When a black hole consumes a star, it produces a “tidal disruption event.” The shredding of the star causes an outburst of radiation that can outshine the combined light of every star in the black hole’s host galaxy for months, or even years.
A team of astronomers led by Sixiang Wen, a postdoctoral research associate at the University of Arizona Steward Observatory, used x-rays emitted by a tidal disruption event to make the first measurements of a black hole’s mass and spin. This intermediate-mass black hole has long eluded observation. The results of their paper is published in The Astrophysical Journal.
Reanalyzing the x-ray data used to observe the J2150 flare, and comparing it with sophisticated theoretical models, the ream demonstrated that this flare originated from an encounter between an unlucky star and an intermediate-mass black hole. The intermediate black hole weighed roughly 10,000 times the mass of the sun.gd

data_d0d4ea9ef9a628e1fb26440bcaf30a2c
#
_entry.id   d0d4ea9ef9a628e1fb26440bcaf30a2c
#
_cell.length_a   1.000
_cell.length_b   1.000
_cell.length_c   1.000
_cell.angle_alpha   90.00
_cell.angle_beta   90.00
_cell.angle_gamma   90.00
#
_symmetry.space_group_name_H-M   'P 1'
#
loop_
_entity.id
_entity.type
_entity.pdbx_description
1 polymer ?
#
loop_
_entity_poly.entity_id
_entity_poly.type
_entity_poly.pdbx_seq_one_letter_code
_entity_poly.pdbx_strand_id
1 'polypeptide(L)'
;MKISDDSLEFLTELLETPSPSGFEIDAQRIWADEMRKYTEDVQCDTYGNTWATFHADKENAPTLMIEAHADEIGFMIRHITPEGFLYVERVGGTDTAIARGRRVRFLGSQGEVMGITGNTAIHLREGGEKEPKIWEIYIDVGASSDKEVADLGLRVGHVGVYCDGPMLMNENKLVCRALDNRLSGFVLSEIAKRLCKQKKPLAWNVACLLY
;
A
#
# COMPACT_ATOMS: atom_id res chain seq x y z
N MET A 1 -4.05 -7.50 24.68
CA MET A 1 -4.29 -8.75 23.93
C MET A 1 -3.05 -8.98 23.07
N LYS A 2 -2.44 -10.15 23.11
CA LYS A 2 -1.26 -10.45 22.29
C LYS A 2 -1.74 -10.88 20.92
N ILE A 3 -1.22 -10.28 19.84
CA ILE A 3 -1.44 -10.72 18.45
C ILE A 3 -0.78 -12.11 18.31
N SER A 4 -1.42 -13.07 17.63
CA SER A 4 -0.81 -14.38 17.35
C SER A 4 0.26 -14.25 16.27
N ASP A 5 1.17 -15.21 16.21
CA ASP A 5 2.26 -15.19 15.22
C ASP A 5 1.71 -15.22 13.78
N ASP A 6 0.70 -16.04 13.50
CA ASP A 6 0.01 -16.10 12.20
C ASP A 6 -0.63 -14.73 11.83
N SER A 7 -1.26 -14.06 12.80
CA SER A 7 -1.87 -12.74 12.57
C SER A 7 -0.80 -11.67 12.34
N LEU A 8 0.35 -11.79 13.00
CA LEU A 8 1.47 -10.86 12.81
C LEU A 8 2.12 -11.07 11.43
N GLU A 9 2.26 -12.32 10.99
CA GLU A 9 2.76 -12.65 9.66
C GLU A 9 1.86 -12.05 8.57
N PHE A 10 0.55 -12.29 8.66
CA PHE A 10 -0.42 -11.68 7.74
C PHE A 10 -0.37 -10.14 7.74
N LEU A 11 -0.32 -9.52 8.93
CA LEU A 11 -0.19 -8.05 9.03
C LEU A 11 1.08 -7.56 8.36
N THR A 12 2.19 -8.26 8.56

Although many tidal disruption events have been seen, past data has never been detailed enough to prove that an individual tidal disruption flare was powered by an intermediate black hole—until now. The mass of the black holes correlates with the total mass of their host galaxies; the largest galaxies host the largest supermassive black holes.
According to Zabludoff, the measurement of J2150’s spin holds clues as to how black holes grow, and possibly to particle physics. This one has a fast spin, but not the fastest possible. The spin measurement allows astrophysicists to test hypotheses about the nature of dark matter, which may consist of unknown elementary particles not yet seen in laboratory experiments.
Original Release: Eureka Alert